How To Keep Pets Safe From Coyotes
Depending where you live, the possibility of a coyote hurting your pet may not have ever crossed your mind. The fact of the matter is, however, that coyotes live in all fifty states except for Hawaii, and in Canada, have spread north into the boreal forest, west into the mountains, and east into Ontario, Quebec, and the Atlantic provinces. They actually thrive in populated areas, eating garbage and preying on pets. The danger of wild coyotes for your pets is real, even if you have never seen one near your home. If you hear of a coyote sighting in your area, here’s a list of tips for keeping your pets safe.
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The Threat of Coyotes
In the United States, coyote populations have spread along the eastern seaboard. While some coyote species are the size of a small dog, the Eastern Coyote is large enough to take down a deer – that makes your toy poodle barely even a challenge. Coyotes can be found even in heavily populated areas like Manhattan and they even have the capacity to attack humans, as rare as the occurrence may be. Every year about 4.5 million Americans experience a dog bite, compared to less than 200 coyote vs human attacks annually. Even though the likelihood of you coming across a coyote may be low, depending where you live, you should still take some steps to ensure the safety of your pet.
Basic Coyote Safety Tips
If you happen to see a coyote, do something to drive it away – don’t shoot at it for the safety of others around you, but throwing a rock near it is a good idea. Many local governments in areas known to house coyotes encourage people to do this because it will keep the coyotes in fear of humans so they are less likely to wander into places where humans (and their pets) live. To keep coyotes off your property make sure to close any gaps in fences, under porches, and into sheds. Ideally, you should bury mesh wire at least 18 inches into the ground around the fence surrounding your property to keep coyotes from digging under the fence to get at your pets.
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Coyotes are carnivores, but they are also scavengers so they are just as likely to get into your garbage as a raccoon or a bear. Keep your garbage cans locked away or do not take the trash out until the morning when it is scheduled for pickup. If you have a compose pile in your yard, enclose it with a strong fence at least 6 feet tall to keep coyotes out. You should also be sure to clean up outdoor areas that have a smell of food – this includes pet bowls, fallen fruit from trees, and grills. Even birdfeeders play a role in attracting coyotes because they prey on the birds that visit the feeders. Below you will find a list of additional tips for keeping coyotes away:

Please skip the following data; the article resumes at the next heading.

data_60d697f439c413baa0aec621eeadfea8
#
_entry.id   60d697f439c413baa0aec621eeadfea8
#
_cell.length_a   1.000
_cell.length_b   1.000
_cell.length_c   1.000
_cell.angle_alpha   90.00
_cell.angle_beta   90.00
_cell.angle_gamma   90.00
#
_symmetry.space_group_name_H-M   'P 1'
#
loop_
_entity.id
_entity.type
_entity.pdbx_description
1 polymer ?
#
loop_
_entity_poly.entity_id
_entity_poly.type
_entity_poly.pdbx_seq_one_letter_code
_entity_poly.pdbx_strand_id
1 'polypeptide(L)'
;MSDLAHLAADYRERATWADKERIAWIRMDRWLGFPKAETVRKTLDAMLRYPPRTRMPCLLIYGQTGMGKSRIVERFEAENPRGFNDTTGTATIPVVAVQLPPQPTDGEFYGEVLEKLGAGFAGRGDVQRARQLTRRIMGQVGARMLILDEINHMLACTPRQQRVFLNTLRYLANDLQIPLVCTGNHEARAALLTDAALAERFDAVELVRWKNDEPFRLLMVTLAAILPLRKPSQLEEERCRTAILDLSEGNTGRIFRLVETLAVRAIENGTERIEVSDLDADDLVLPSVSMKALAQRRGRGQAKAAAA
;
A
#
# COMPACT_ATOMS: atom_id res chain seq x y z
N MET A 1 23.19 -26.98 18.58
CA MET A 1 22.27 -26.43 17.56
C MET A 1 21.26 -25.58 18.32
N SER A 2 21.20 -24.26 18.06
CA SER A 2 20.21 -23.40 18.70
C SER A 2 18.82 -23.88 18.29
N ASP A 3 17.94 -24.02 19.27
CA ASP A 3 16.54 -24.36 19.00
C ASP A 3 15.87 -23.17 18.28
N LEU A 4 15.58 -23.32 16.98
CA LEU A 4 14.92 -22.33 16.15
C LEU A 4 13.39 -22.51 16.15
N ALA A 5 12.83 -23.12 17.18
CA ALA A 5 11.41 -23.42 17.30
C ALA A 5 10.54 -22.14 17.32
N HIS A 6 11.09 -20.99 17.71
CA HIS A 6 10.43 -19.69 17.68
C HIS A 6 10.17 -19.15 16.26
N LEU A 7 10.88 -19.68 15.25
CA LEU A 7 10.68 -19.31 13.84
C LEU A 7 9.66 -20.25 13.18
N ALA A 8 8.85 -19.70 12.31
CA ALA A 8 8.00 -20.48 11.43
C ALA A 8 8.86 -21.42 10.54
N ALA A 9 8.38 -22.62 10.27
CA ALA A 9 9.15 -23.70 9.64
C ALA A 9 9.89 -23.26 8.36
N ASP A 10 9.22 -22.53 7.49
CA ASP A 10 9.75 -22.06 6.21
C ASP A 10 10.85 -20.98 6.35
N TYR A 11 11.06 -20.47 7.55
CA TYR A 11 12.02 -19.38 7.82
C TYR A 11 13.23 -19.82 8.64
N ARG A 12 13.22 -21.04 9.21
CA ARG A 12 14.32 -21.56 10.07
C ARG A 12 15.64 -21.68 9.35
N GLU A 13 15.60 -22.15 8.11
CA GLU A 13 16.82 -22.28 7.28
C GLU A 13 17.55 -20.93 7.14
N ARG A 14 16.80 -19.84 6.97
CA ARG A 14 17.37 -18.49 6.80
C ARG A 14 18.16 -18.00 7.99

- Make sure the fence surrounding your property is at least 6 feet tall. This is especially important if you keep any outdoor pets.
- Top your fence with barbed wire or with a coyote roller. A coyote roller can be placed on top of the fence and it prevents the coyote from gaining enough purchase to pull itself over the fence.
- Consider installing a motion sensor on your property if it is too large for a fence. Motion-sensing sprinklers will scare away coyotes and other animals.
- Try using scent granules or pellets to repel coyotes from your property. Scent pellets made with predator urine can create the illusion that a predator is present in the area and will scare coyotes and other animals away.
- If you let your cats outdoors at all, do not remove their claws. Cats use their claws as their primary defense weapons and it also helps them to climb trees if they need to escape a predator.
- If you don’t have any trees on your property, consider installing a cat post. A 7-foot tall wood post covered in rope or something to give your cat’s claws purchase, topped with a wooden platform.
In addition to following these basic tips, make sure to keep your pets locked inside at night when coyotes tend to hunt. Even during the day, however, you should keep an eye out for coyotes and report them immediately to animal control if you see them.
Kate Barrington is the loving owner of two cats (Bagel and Munchkin) and a noisy herd of guinea pigs. Having grown up with golden retrievers, Kate has a great deal of experience with dogs but labels herself a lover of all pets. Having received a Bachelor's degree in English, Kate has combined her love for pets and her passion for writing to create her own freelance writing business, specializing in the pet niche.
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